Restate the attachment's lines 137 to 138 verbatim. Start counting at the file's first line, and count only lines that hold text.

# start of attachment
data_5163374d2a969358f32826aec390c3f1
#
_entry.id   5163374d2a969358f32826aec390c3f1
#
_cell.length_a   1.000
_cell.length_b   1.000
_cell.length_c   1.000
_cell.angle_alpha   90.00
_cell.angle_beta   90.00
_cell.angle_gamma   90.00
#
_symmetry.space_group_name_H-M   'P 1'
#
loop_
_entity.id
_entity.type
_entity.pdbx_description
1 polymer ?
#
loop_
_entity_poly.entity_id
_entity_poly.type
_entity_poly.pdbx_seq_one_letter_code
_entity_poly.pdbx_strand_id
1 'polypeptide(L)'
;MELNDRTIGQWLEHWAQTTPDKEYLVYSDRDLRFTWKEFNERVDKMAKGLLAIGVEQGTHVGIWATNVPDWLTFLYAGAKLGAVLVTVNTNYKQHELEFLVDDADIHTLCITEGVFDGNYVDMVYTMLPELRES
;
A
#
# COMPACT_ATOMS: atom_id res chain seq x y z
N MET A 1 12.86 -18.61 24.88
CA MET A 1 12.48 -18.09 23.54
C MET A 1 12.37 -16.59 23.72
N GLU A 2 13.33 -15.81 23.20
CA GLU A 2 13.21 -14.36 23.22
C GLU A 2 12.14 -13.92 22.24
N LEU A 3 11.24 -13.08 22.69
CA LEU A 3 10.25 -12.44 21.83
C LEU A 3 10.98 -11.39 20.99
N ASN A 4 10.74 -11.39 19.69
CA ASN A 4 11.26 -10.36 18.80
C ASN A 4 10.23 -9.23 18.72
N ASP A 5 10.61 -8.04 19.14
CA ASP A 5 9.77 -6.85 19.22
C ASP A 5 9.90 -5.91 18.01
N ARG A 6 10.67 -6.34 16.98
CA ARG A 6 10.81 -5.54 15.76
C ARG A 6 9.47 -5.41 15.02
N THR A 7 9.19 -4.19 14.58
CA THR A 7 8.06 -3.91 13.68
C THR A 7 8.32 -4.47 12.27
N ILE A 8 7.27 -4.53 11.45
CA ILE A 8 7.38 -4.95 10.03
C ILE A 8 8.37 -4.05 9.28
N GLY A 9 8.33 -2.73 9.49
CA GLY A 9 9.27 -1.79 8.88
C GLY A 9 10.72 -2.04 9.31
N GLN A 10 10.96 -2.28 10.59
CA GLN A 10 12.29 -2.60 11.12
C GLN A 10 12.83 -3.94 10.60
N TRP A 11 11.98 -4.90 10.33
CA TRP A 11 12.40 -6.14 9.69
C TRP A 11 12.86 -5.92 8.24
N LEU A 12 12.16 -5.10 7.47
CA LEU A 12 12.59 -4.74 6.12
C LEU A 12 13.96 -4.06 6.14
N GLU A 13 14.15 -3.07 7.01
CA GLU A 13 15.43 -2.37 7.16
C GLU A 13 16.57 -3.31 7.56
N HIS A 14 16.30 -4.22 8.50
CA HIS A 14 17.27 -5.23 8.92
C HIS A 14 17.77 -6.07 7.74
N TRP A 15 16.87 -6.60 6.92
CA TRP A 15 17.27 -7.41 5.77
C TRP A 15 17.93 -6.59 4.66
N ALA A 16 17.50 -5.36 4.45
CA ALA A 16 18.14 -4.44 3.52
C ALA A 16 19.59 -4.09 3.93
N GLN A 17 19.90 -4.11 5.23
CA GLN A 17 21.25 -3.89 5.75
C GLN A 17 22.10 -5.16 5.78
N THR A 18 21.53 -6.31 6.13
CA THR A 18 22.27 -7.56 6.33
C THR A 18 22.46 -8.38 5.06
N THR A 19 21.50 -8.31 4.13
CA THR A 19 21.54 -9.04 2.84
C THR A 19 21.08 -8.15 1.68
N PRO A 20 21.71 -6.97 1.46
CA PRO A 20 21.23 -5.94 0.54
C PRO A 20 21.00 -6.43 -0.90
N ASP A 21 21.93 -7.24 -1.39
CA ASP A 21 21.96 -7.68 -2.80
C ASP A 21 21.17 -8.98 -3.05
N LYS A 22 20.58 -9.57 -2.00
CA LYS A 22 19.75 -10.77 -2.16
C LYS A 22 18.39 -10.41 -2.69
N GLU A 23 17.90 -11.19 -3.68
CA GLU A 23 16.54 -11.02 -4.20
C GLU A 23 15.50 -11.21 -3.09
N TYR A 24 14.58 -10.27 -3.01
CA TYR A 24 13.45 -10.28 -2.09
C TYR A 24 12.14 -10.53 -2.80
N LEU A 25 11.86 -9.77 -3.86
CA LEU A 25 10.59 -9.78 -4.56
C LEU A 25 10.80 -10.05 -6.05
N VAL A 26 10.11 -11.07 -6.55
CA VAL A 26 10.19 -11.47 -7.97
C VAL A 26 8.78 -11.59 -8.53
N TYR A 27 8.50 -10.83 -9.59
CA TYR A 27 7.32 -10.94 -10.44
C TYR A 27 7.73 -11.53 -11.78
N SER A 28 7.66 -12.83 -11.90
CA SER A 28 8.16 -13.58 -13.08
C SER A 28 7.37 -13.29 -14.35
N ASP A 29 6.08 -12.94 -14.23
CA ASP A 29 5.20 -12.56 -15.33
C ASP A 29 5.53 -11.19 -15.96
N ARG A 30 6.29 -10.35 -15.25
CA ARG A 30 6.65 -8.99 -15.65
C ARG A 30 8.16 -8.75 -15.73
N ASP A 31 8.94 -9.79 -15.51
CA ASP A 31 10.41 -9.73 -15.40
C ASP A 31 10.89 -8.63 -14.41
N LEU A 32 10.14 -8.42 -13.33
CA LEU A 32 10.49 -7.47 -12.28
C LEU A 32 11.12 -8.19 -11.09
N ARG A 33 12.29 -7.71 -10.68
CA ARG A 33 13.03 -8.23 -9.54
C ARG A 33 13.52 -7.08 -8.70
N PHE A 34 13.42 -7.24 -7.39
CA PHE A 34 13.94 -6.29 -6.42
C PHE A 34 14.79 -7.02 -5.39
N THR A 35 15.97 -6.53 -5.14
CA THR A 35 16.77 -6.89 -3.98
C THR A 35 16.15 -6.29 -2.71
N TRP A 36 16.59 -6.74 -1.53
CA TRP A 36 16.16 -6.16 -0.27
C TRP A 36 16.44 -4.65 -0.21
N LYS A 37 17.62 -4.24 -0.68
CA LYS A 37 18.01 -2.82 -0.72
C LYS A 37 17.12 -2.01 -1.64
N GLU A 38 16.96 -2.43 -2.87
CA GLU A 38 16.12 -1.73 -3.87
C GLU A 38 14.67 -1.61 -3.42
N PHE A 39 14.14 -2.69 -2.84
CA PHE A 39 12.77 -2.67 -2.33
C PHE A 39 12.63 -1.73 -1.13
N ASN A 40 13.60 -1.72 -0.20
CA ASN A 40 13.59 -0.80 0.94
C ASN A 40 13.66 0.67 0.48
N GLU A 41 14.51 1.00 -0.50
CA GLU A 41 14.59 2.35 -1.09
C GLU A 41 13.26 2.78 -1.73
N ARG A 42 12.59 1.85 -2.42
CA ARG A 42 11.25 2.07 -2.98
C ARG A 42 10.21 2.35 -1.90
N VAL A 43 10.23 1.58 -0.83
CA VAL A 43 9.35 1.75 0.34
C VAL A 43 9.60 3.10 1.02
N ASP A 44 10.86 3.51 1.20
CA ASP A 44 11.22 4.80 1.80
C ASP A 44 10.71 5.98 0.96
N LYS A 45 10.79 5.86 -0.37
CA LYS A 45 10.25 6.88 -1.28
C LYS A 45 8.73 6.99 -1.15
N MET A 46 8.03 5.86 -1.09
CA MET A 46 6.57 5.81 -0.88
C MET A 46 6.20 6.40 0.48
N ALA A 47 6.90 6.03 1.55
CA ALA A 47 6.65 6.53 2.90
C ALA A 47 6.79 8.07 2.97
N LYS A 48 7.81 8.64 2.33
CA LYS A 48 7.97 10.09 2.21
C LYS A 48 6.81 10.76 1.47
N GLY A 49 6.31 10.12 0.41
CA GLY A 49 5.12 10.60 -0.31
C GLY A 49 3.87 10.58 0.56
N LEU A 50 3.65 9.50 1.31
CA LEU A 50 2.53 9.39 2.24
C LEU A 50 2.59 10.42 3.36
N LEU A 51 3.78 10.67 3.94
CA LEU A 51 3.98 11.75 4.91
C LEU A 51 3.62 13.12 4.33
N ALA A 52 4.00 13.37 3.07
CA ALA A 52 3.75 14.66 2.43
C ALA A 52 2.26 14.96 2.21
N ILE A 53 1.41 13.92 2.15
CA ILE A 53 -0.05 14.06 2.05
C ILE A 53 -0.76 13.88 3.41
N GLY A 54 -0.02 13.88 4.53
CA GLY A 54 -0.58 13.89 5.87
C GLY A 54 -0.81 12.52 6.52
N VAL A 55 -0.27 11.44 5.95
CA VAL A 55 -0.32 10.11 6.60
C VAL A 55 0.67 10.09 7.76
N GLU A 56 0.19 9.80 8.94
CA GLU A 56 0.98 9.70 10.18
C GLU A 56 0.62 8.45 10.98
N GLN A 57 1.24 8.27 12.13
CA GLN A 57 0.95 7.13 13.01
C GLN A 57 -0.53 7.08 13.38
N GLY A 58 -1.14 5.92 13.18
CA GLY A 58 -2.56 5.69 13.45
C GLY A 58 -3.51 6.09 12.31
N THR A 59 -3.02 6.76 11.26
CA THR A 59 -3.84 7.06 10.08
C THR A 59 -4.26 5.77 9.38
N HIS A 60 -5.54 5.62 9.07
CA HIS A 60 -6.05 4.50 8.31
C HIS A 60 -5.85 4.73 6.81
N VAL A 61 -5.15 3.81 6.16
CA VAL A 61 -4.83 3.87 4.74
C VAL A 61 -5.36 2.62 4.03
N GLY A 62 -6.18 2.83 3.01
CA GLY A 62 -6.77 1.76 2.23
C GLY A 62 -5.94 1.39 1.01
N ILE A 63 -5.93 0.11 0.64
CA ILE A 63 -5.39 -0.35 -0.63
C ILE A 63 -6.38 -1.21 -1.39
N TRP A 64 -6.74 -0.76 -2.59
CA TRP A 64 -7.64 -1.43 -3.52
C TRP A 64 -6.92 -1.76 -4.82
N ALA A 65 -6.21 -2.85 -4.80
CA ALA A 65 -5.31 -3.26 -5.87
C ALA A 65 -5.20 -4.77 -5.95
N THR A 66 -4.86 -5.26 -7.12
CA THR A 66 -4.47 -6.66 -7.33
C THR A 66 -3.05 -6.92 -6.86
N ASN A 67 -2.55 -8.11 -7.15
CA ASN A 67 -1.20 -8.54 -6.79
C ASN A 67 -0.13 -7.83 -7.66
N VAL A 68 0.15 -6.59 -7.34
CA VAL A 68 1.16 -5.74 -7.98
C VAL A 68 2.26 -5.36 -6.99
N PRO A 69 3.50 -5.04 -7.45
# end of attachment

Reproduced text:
CA TRP A 36 16.16 -6.16 -0.27
C TRP A 36 16.44 -4.65 -0.21